Should a Defendant Testify at Trial?
Should a defendant testify at trial? This is one of the biggest strategic decisions for defense lawyers and their clients to make during a criminal jury trial. Regardless of what the criminal defense lawyer advises their client to do, the defendant holds the absolute power to make the final decision about whether they want to testify at trial. Even so, clients often listen to their attorney’s advice about this monumental decision before deciding what they will do.
Why the Defendant May Not Testify?
Fifth Amendment, Fifth Amendment, Fifth Amendment. The Fifth Amendment protects against forcing a defendant to testify at trial. It declares no person “shall be compelled in any criminal case to be a witness against himself.” The judge will give an instruction to the jury that the defendant is not forced to testify. The judge will also instruct the jury that if the defendant chooses not to testify, then it shall not use that decision against the defendant. Defense attorneys can talk about the presumption of innocence and the Fifth Amendment’s right to remain silent throughout the trial, such as in voir dire (jury selection), opening statements, and closing arguments. If the prosecution does not meet its burden and prove its case, then there is often no need for the defendant to testify.
Did the defendant already give a statement prior to trial? Did that statement get entered into evidence during the prosecution’s case-in-chief? If the jury already watched the defendant give a statement in a video recording, then there may not be any need for the defendant to give another statement by testifying at trial, especially if you are satisfied with the original statement.
In the same vein, the defendant’s testimony may not add anything substantially to the case. All the testimony you desire, all the facts you were looking to have come out, may have already been put into evidence at the trial. At that point, there may just not simply be a need for the defendant to testify.
There are many other considerations why a defendant may not testify at trial, but a very simple one could be that the defendant simply does not want to. As it is their choice on whether or not to testify, they may be against it. A defense attorney who strongly advises their client to testify, may ultimately listen to their lawyer and decide to testify. But if the client still does not want to testify, then you must abide by their wishes.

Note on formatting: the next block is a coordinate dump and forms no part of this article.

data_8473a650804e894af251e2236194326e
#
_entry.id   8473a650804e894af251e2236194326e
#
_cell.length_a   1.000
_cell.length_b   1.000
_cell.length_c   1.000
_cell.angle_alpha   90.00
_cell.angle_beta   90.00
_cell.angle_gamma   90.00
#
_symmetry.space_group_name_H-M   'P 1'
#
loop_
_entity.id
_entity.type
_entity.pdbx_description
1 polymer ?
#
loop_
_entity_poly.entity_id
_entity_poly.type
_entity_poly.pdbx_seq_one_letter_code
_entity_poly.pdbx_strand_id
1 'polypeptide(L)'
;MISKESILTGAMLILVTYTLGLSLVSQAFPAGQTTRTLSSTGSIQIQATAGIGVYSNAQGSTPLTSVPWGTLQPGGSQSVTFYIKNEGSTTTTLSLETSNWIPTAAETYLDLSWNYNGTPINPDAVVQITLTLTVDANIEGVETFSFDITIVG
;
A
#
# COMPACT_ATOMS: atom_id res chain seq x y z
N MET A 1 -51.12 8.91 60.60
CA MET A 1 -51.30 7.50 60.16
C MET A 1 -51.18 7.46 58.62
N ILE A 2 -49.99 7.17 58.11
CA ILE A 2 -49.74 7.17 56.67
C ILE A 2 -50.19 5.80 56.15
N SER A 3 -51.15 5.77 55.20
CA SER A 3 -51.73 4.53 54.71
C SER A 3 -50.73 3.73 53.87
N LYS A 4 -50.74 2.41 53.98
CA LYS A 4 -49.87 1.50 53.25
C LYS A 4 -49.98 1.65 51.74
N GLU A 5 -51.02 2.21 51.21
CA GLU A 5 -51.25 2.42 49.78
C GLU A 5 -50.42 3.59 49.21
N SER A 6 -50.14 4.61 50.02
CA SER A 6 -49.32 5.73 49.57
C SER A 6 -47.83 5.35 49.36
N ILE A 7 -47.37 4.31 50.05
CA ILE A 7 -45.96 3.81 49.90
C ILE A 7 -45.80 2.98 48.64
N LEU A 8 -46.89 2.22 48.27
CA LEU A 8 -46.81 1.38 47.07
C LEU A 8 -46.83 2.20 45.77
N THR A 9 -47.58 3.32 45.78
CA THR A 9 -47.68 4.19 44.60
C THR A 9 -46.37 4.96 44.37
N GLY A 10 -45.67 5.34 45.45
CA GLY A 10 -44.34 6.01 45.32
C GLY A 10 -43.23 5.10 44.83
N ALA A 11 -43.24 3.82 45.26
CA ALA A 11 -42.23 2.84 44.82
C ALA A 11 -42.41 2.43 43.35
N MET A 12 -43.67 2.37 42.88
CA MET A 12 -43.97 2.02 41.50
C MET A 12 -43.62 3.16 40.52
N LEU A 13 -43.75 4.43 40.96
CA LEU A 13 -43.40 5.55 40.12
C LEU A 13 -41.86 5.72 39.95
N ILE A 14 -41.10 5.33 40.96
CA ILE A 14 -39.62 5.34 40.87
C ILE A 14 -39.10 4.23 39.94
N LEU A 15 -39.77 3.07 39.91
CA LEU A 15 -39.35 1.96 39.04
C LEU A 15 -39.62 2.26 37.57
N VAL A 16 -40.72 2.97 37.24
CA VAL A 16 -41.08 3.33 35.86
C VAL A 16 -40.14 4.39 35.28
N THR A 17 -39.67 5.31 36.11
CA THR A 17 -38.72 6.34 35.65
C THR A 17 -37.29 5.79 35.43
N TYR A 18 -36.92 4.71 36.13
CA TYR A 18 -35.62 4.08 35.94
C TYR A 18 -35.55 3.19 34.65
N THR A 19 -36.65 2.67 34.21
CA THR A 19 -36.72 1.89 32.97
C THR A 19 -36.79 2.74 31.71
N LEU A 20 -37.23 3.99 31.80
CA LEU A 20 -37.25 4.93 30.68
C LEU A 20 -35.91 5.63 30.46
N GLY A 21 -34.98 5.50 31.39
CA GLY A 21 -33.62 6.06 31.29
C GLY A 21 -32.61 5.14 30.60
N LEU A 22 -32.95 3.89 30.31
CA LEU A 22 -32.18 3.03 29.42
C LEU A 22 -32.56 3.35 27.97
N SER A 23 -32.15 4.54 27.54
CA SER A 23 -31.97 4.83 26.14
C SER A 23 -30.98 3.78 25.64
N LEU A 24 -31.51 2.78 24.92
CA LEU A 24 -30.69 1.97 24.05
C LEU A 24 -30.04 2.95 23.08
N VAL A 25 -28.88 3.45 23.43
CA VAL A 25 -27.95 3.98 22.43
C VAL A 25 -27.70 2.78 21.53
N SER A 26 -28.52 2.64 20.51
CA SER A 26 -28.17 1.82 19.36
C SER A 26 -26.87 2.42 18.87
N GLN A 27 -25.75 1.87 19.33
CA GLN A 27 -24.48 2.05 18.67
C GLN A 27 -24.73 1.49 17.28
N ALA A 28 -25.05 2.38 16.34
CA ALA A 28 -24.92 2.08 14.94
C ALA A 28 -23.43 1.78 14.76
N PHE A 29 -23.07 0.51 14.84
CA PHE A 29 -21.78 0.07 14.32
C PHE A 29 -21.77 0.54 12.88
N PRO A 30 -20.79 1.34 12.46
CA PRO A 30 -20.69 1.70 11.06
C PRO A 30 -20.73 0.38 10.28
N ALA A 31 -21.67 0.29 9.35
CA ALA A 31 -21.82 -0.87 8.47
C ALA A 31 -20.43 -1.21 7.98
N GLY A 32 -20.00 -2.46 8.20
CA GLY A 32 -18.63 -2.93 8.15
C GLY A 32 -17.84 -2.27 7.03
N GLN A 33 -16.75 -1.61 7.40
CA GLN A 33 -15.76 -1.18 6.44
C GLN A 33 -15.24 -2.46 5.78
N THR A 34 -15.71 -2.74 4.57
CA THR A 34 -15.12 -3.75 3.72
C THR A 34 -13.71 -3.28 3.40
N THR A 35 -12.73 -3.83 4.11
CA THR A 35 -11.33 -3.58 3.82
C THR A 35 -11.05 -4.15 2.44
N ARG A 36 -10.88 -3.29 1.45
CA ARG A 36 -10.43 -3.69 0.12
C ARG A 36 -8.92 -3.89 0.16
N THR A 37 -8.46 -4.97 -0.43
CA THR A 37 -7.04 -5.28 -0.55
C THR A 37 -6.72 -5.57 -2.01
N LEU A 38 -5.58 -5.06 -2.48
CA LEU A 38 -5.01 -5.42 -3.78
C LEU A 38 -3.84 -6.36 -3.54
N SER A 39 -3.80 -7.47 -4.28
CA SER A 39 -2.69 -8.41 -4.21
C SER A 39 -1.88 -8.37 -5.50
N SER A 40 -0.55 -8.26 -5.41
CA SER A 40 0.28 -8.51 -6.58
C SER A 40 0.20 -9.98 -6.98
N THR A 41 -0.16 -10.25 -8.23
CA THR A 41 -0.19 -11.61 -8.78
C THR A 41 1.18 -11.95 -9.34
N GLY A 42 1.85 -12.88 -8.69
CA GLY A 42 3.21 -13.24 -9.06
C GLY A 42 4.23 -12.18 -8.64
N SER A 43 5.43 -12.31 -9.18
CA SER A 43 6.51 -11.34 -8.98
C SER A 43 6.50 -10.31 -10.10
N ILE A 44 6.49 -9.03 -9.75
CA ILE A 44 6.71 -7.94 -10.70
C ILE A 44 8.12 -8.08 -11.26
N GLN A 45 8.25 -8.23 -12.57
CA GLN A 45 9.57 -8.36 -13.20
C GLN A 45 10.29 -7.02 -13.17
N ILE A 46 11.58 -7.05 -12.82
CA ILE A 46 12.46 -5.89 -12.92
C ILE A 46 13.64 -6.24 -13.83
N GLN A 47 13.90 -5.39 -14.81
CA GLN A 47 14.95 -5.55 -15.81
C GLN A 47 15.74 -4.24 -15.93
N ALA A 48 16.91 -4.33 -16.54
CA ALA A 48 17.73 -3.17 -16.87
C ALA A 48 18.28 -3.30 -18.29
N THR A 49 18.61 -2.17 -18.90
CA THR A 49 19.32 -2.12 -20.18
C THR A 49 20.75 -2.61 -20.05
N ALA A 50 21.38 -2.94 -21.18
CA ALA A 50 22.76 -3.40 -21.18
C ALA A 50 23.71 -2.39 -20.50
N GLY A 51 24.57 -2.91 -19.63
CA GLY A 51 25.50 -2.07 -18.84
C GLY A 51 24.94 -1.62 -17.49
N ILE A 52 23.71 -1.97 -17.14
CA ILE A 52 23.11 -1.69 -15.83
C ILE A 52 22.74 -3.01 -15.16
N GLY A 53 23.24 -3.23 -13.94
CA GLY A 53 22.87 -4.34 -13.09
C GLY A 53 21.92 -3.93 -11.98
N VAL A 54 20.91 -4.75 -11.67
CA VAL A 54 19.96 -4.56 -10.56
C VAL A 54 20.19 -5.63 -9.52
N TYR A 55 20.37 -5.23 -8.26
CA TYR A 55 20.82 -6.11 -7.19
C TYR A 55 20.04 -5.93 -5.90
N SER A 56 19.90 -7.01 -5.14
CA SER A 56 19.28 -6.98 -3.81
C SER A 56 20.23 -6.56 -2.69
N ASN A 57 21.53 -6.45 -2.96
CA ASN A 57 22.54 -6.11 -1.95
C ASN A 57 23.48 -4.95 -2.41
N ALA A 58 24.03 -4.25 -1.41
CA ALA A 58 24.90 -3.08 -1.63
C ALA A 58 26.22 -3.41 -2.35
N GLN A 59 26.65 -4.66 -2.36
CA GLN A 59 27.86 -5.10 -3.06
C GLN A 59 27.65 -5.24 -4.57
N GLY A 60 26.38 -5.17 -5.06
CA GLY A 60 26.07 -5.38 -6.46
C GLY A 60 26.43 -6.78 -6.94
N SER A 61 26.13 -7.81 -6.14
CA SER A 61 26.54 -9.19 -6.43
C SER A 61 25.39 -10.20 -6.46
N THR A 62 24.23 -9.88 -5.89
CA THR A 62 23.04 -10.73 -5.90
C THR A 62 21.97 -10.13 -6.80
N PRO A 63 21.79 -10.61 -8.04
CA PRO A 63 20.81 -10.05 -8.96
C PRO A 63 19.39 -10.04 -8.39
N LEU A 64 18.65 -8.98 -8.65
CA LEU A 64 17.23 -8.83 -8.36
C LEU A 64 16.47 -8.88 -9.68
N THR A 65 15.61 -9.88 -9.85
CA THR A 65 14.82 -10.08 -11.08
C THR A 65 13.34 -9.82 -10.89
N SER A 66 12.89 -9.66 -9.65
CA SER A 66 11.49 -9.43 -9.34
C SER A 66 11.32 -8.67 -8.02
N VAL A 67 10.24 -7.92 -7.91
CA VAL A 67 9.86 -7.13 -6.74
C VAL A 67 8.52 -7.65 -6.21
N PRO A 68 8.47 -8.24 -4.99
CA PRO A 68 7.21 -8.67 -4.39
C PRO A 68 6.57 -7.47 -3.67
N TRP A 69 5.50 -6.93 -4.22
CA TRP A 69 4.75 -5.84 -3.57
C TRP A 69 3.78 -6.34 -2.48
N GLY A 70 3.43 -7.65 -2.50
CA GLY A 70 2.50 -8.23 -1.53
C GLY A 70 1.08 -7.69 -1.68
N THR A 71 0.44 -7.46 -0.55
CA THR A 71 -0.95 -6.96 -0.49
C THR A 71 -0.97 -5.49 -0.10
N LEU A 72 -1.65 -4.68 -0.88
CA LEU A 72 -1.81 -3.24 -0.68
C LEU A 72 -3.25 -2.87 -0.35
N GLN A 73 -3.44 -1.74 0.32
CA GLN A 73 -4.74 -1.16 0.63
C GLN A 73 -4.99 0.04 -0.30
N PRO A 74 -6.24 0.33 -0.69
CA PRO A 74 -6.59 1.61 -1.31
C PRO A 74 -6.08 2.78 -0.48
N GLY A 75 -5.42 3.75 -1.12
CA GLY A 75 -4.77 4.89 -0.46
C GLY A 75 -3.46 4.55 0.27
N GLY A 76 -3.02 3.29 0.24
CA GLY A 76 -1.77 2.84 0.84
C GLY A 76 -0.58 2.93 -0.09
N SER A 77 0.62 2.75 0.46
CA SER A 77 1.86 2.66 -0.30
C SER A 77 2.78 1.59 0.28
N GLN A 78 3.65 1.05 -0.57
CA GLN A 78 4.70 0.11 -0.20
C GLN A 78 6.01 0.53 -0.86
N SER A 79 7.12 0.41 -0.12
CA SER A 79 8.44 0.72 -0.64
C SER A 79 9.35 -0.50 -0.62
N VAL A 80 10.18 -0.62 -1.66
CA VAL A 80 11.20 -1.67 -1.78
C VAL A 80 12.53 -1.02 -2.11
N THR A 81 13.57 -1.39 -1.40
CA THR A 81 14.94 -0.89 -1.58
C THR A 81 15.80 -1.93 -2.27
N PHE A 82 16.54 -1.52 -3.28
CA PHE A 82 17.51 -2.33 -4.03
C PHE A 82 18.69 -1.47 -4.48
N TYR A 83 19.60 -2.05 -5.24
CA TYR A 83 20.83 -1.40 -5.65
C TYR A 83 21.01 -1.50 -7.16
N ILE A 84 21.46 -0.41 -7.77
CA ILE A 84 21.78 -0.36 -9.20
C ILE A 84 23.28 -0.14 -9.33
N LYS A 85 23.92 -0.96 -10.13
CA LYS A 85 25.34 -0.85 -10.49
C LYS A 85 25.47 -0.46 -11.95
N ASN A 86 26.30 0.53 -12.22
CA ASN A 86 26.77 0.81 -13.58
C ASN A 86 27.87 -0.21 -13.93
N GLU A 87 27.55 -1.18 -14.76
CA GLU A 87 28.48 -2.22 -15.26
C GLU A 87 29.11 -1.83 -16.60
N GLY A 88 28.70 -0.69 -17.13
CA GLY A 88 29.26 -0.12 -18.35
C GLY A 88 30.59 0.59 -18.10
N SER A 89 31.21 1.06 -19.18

Why Should the Defendant Testify?
Despite the judge’s jury instructions stating that a defendant does not have to testify at trial, the jury often wonders throughout the trial about whether the defendant will testify. It is no secret that some jurors will take it as evidence of guilt, if the defendant does not testify at trial. They think: why don’t they just get up there and say they did not do it? Because of those strong feelings by jurors, defense attorneys may feel compelled to have their clients testify. Defendants may even feel compelled to testify.
Another reason in favor of the defendant testifying is that there may be no other means to explain what happened. Sometimes, there is no video evidence of an incident. Sometimes, there are no witnesses besides an alleged victim and the defendant. In those instances, there would be no other person to get the facts out for the defense, but the defendant.
Similarly to the decision not to testify, the defendant may adamantly demand that they testify at their trial. In that instance, you must similarly abide by your client’s wishes. It is important to discuss with them that they will be placed under oath and be subjected to cross examination by the prosecution.
The choice of whether a defendant should testify at trial is sometimes excruciating to make. It can make or break a case. Some think that the trial is over once the jury is selected, because jurors have preconceived notions before they even hear any testimony. But, defendant’s testifying at their own trial is a seminal moment. It can provide great theater. And, jurors will be tuning in to the defendant’s testimony as much as any other witness in the trial. Therefore, you can certainly win or lose your case based on the defendant’s testimony. This is why it is such a debated question about whether the defendant should do so. You often evaluate whether you made the correct choice after the jury renders its verdict. Right or wrong, it is easy to think about this important decision after the fact.
Robert H. Ambrose is a criminal defense lawyer and DWI attorney in Minnesota. Super Lawyers named him a Rising Star for the past six years; and the National Trial Lawyer’s Organization named him a Top 40 Under 40 Trial Lawyer the past seven years. He is also an adjunct professor at the University of Minnesota Law School. Criminal Defense Lawyer Woodbury MN; Criminal Attorney Woodbury MN; and Criminal Trial Lawyer Minnesota.